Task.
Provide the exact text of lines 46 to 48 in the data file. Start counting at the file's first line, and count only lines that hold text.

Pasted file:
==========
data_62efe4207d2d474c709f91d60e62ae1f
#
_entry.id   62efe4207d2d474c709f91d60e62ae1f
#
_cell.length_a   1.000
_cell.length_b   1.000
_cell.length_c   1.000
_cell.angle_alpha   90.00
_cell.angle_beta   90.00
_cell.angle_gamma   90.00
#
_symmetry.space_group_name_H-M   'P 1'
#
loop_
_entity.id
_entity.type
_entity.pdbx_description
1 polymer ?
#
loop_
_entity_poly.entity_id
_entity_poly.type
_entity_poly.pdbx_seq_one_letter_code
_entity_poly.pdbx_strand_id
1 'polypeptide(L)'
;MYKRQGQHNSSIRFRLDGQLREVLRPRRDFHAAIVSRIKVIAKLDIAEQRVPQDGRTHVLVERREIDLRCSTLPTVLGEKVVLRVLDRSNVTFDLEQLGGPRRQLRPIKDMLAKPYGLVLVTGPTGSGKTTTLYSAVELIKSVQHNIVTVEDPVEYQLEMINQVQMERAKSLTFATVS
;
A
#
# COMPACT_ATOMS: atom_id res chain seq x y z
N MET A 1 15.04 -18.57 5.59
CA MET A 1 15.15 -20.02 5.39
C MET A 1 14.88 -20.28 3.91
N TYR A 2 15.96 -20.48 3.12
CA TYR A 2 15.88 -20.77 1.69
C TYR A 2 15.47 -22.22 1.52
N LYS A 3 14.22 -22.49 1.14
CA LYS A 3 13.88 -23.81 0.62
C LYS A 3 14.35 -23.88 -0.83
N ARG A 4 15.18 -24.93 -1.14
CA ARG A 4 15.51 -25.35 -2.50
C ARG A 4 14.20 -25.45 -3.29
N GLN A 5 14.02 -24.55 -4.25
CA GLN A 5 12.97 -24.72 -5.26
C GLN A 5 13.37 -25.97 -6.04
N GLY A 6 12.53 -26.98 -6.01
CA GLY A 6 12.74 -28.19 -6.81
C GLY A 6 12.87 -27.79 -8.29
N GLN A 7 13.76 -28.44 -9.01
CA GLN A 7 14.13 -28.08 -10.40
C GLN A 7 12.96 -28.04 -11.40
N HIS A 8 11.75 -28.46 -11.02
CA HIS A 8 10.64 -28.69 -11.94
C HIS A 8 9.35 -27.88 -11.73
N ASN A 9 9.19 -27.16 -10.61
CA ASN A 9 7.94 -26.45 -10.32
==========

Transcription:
N GLY A 6 12.53 -26.98 -6.01
CA GLY A 6 12.74 -28.19 -6.81
C GLY A 6 12.87 -27.79 -8.29